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Min Jung Kwon 2 Articles
Regional Factors on the Self-rated Health of Wage Workers
Min Jung Kwon, Eun Suk Choi
J Korean Acad Community Health Nurs. 2018;29(1):21-32.   Published online March 31, 2018
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AbstractAbstract PDF
This study attempted to identify regional disparities of self-rated health among Korean wage workers and to investigate the influencing factors on them.
The study subjects were 25,069 workers in 16 regions who were extracted from the 2014 Korean Working Condition Survey (KWCS). A multilevel analysis was conducted by building hierarchical data at individual and regional level.
In this study, ‘financial autonomy rate’ and ‘current smoking rate’ were identified as regional factors influencing the workers' self-rated health. When the socio-demographic and occupational factors of the workers were controlled, ‘current smoking rate’, a health policy factor, explained the regional disparity of workers' health status.
We found that the health status of workers can be affected by the health behavior level of the whole population in their residential area. In order to improve the health status of working population and to alleviate their regional health inequalities, it is necessary to strengthen macro and structural level interventions.
The Association between Psychosocial Work Environment and Depressive Symptoms among Korean Teachers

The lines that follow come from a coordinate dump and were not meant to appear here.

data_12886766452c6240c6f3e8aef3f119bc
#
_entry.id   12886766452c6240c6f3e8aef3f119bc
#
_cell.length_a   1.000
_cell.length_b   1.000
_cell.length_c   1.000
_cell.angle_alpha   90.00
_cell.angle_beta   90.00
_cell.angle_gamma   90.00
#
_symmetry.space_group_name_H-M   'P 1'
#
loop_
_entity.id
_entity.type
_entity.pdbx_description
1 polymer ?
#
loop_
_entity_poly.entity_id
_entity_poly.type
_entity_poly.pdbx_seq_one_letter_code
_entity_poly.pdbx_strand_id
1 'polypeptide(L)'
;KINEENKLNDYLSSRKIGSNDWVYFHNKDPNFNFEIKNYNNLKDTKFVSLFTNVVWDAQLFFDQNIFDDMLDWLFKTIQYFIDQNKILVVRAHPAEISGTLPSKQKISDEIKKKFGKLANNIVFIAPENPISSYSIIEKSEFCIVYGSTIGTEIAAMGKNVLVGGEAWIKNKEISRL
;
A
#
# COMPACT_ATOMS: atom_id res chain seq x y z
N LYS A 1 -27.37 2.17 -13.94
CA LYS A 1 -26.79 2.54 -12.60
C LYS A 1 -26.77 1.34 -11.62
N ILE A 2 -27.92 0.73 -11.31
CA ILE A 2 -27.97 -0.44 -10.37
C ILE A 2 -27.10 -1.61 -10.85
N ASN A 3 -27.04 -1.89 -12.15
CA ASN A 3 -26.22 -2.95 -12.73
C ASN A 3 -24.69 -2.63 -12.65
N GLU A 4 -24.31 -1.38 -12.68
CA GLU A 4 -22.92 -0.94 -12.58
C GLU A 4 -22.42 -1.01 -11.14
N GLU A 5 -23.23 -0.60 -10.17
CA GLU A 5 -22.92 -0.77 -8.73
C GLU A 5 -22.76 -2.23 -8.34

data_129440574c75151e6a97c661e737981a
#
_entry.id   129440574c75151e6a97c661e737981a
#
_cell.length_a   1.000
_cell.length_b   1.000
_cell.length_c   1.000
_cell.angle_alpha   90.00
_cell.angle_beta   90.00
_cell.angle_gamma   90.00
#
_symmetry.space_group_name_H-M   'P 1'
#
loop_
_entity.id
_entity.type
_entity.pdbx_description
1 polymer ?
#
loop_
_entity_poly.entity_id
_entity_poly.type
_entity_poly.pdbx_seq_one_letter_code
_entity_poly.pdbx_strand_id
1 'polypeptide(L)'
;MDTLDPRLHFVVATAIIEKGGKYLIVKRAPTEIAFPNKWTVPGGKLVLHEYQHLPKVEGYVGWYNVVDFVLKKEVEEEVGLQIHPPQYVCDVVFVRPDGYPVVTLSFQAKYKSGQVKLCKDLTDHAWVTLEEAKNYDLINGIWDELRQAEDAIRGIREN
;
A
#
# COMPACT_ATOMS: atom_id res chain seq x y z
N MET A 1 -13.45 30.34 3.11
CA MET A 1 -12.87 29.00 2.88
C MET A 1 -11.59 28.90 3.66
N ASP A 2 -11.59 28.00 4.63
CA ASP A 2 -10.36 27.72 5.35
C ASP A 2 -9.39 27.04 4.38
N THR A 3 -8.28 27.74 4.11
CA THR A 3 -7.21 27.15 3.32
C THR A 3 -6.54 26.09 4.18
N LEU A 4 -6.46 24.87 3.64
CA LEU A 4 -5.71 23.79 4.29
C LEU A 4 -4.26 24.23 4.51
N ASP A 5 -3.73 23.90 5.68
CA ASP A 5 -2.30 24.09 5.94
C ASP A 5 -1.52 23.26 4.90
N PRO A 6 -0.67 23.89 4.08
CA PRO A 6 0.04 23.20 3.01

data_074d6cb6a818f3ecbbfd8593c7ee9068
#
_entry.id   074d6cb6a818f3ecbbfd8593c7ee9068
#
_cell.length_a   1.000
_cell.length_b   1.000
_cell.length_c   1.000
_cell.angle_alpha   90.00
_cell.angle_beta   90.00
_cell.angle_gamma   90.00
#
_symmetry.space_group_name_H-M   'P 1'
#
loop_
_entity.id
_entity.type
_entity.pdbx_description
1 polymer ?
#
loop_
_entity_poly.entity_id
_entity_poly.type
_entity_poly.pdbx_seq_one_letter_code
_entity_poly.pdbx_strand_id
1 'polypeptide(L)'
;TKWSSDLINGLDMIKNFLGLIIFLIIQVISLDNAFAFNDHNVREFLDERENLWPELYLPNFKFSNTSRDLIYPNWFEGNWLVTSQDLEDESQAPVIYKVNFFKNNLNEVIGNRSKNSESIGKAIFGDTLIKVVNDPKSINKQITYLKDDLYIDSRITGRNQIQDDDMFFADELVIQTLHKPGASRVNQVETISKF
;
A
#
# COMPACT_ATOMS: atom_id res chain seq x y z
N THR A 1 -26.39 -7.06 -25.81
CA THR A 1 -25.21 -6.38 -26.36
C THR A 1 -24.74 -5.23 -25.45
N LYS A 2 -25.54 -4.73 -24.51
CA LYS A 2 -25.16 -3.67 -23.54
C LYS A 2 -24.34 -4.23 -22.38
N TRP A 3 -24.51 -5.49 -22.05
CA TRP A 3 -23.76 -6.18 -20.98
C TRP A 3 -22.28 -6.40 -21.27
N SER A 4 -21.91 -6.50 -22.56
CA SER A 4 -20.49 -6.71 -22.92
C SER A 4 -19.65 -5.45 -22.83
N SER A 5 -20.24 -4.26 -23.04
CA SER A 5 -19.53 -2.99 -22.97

Eun Suk Choi, Min Jung Kwon, Hae Joon Lee, Gyo Young Cho
J Korean Acad Community Health Nurs. 2017;28(4):463-471.   Published online December 31, 2017
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AbstractAbstract PDF
This study aimed to identify the association between psychosocial work environment and depressive symptoms among Korean teachers.
Data on 235 elementary school teachers and 341 middle and high school teachers was obtained from the 2014 Korean Working Condition Survey. The effect of psychosocial work environment on depressive symptoms was determined by multiple logistic regression analyses.
The prevalence of depressive symptoms was 18 % in elementary school teachers and 24 % in middle and high school teachers. When adjusted for demographics and other socio-psychological and environmental factors, ‘social community at work’ served as a protection factor for Korean teachers' depressive symptoms. In addition, ‘cognitive demands’ in elementary school teachers and ‘social support from supervisors’ in middle and high school teachers were found to be predictors of depressive symptoms.
Interventions to increase ‘social community at work’ and ‘social support from supervisors’, and to decrease ‘cognitive demands’ may be helpful for Korean teachers at risk of depression.


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RCPHN : Research in Community and Public Health Nursing